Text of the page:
The semantic segmentation task is to assign a label from a label set to each pixel in an image. In the case of fully supervised setting, the dataset consists of images and their corresponding pixel-level class-specific annotations (expensive pixel-level annotations). However, in the weakly-supervised setting, the dataset consists of images and corresponding annotations that are relatively easy to obtain, such as tags/labels of objects present in the image
This regularized CAM can be embedded in most recent advanced weakly supervised semantic segmentation framework.
For generating the pseudo labels, we first identify confident seed areas of object classes from attention maps of an image classification model, and propagate them to discover the entire instance areas with accurate boundaries.
We present a weakly supervised model that jointly performs both semantic- and instance-segmentation -- a particularly relevant problem given the substantial cost of obtaining pixel-perfect annotation for these tasks.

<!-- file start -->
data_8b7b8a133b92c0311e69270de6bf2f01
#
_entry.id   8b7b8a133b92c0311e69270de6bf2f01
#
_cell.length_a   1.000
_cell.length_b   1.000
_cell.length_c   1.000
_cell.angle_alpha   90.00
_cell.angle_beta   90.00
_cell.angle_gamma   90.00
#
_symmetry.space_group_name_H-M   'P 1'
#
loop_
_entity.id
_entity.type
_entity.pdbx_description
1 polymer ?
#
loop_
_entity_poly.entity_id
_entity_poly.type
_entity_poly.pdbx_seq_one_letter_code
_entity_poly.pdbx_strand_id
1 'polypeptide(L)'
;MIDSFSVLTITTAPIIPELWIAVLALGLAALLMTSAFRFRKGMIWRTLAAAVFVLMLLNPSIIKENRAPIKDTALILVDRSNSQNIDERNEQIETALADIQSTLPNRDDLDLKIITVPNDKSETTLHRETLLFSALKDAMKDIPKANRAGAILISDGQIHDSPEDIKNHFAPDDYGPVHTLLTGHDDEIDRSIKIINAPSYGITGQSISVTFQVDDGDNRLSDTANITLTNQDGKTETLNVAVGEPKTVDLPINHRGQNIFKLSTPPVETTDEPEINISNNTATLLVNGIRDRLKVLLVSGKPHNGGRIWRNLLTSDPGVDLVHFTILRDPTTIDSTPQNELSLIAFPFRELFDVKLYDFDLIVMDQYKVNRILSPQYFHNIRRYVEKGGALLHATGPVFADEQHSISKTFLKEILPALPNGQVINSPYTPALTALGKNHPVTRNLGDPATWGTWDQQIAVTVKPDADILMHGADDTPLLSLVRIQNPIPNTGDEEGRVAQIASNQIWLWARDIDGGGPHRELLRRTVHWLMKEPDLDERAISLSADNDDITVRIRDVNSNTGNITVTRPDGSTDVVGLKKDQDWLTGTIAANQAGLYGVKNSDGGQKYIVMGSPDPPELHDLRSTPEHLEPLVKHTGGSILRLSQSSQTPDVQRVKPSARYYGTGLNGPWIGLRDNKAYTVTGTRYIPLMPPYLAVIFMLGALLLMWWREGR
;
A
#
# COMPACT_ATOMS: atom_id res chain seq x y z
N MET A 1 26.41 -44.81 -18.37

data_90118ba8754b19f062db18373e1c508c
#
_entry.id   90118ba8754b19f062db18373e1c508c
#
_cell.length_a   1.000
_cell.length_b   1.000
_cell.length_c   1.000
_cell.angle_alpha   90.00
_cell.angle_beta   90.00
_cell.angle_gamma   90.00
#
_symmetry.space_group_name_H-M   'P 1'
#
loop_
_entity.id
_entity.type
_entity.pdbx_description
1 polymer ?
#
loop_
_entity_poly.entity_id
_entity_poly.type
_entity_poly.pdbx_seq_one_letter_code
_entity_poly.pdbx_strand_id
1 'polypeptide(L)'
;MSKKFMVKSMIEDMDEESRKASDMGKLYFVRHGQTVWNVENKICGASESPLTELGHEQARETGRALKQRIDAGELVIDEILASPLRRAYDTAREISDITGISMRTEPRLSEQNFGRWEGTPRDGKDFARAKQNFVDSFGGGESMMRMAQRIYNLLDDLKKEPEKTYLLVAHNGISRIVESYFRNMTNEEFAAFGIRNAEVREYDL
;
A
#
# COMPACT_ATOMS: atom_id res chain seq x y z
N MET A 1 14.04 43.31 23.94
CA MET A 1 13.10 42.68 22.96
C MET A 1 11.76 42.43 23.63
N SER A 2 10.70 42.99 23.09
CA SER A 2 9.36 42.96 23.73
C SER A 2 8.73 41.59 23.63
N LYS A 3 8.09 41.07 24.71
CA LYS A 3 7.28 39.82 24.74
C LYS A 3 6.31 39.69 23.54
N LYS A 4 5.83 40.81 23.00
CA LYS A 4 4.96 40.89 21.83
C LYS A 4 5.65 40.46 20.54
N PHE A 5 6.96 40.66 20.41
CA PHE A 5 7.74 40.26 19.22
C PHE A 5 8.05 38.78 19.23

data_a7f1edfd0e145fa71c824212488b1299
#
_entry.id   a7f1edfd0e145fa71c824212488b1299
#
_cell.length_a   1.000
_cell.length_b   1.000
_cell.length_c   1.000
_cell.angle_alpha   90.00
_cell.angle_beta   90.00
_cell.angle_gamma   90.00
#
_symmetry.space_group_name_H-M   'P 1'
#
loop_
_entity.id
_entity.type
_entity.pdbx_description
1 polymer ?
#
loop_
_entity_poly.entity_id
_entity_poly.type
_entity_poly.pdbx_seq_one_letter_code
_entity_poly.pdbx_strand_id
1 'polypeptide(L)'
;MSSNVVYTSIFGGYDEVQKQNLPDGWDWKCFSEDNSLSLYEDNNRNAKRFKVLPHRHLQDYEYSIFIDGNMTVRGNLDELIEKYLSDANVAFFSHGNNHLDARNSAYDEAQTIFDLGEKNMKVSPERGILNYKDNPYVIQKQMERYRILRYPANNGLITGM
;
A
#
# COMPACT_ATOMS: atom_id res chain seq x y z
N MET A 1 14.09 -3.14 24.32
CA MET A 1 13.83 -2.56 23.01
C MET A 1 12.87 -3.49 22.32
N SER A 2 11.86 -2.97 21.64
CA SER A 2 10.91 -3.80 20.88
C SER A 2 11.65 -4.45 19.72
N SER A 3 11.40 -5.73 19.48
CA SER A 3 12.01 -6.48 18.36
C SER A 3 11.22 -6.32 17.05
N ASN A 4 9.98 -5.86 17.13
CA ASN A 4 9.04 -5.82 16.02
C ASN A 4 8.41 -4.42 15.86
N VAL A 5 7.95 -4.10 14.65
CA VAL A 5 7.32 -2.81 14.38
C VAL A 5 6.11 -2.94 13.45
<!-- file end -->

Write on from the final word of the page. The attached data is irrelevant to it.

Weakly supervised semantic segmentation has been a subject of increased interest due to the scarcity of fully annotated images.
Inspired by the traditional image segmentation methods of seeded region growing, we propose to train a semantic segmentation network starting from the discriminative regions and progressively increase the pixel-level supervision using by seeded region growing.
To the best of our knowledge, the method of [Pathak et al., 2015] is the only prior work that addresses deep CNNs with linear constraints in weakly supervised segmentation.
Training a Convolutional Neural Network (CNN) for semantic segmentation typically requires to collect a large amount of accurate pixel-level annotations, a hard and expensive task.
We propose an approach to discover class-specific pixels for the weakly-supervised semantic segmentation task.
At each time step, the system receives as input a video frame, predicts the optical flow based on the current observation and the LSTM memory state as a dense transformation map, and applies it to the current frame to generate the next frame.